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After Pierpont’s death, his son J.P. Morgan, Jr. fulfilled his father’s wishes by transforming the library and its treasures as a public institution. Late in the 1920’s the Library and Museum expanded replacing the Morgan home. Although a staircase which led from the Morgan home to the library remains hidden behind two bookshelves, the staircase can still be seen if looking through the screen and behind the books on the shelf. In 1988, the Library and Museum annexed the brownstone home of J.P. Morgan, Jr. so that a garden courtyard now connects all the various buildings of the campus.

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Our tour of the Morgan Library began at the entrance into the rotunda. The rotunda had a vaulted ceiling and the room was made of marble surfaces, mosaic panels, and columns of lapis lazuli. We toured the original reading room that also served as Morgan’s office with the fresco painting on the ceiling and antique artifacts and items on display. Morgan’s office also served as an important point in history where the most influential bankers met to design a plan to pull the United States out of debt and save the economy. Art and books filled the room. In fact, books scaled the height of the walls so that a ladder was installed to reach the upper shelves. We saw the first ever electric light which hung from the ceiling and Rembrandt’s first masterpiece painting in the same room.

The Library also has a rare collection of illustrated manuscripts decorated with silver or gold. The Crusader Bible, also called the Morgan Bible, is probably the most famous manuscript in the world because this picture book, which was likely made in Paris about 1250, has long been associated with the court of Louis IX. The book originally had no text, but along the way, inscriptions indicative of changing owners were added in Latin, Persian, and Judeo-Persian. The illuminations represent one of the greatest visualizations of Old Testament events ever made. Other items included great works of artists—Leonardo, Michelangelo, Raphael, Rubens, Gainsborough, and Picasso; early printed Bibles, among them three Gutenberg Bibles. There were also Bob Dylan’s scraps of paper where he jotted down his song “Blowin’ in the Wind.”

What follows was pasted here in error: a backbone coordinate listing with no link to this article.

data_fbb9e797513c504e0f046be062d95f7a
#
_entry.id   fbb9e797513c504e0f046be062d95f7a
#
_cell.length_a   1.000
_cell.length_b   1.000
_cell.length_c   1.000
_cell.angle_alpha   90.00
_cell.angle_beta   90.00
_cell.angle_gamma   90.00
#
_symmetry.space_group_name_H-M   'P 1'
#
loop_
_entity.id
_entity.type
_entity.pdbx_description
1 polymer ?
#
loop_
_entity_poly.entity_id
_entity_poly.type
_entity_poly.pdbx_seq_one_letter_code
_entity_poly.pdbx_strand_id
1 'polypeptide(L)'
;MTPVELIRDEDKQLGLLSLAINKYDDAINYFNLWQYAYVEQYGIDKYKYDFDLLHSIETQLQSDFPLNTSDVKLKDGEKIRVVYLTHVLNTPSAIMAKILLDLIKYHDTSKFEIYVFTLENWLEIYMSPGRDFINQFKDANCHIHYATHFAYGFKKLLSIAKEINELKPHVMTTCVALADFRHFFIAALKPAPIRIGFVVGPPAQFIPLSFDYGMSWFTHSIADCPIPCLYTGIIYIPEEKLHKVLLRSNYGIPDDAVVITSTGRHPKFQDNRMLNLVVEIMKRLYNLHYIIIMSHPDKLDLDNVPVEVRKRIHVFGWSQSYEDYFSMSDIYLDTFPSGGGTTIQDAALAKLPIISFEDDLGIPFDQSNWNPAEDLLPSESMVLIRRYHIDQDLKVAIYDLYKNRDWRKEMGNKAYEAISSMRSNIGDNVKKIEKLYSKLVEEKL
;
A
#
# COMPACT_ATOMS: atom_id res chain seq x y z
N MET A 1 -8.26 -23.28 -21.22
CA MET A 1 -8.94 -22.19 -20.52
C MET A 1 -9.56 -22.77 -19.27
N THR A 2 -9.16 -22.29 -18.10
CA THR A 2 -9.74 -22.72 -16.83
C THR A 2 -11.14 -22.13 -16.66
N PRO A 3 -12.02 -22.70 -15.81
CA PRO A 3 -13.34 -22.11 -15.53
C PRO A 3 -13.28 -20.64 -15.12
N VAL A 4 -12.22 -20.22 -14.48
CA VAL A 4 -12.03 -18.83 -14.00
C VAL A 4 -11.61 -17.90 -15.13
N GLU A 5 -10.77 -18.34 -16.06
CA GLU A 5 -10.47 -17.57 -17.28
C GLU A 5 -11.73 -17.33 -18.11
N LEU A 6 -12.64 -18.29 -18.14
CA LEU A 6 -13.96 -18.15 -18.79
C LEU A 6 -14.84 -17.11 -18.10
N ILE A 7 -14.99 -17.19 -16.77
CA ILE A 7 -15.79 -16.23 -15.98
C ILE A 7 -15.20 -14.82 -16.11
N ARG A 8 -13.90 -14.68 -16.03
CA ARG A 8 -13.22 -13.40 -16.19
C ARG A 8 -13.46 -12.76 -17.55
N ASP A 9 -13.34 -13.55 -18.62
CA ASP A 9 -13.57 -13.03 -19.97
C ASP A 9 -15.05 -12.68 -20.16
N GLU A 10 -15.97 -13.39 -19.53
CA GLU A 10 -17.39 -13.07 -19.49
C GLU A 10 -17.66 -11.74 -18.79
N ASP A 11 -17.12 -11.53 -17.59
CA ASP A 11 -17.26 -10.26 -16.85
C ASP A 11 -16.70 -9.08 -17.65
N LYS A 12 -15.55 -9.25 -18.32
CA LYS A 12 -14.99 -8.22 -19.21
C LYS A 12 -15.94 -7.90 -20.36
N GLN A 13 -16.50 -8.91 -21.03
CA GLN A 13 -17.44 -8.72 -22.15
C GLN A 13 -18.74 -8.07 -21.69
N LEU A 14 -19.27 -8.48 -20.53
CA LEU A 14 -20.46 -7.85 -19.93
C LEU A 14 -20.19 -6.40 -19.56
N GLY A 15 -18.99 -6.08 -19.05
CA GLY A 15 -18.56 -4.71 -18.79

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We walked from the Morgan Library and picked up the High Line, once a railroad track, but now an elevated walking trail lined with shrubs and natural flora. The old tracks were hidden along side the paved path where we walked until we reached the Chelsea District for a beer. A great walkway, it has been discovered by tourists (like us) as a result it is very busy.

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Eventually we dropped off, had a beer, and continued south on the streets past the meat packing district, Greenwich Village, and SoHo until we reached the World Trade Center about dusk, which was great timing for photographing the Oculus exterior.

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The PATH train took us to Hoboken, New Jersey for us to have dinner at Del Frescoes, where we had sole with crab and filet mignon. The food was not as tasty as expected but the views from the restaurant were spectacular. The restaurant was located on the bank of the river with the best view of New York City. The entire New York City skyline was lit and shimmered onto the river as we walked the short trip back to our hotel in the Newport area.

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Pittsburgh to Boston – May 2011 – A Train Trip

Having yet another trip planned to Boston I decided to do something different, take Amtrak. Yes I knew it would be slow (it was) but it was something different than driving or flying.

My train left Pittsburgh early one morning.

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We rolled through the shabby little station in Latrobe without stopping.

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As we neared Altoona we went around the famous Horseshoe Curve.

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We had an extended stop in Harrisburg where they changed the engine from Diesel to Electric. With the extra time I could wander around the station a bit.

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Eventually we reached 30th Street Station in Philadelphia where I changed trains for an Acela on up to Boston.

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The Acela made much better time, passing through New York City on the way.

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I arrived in Boston well after dark 🙂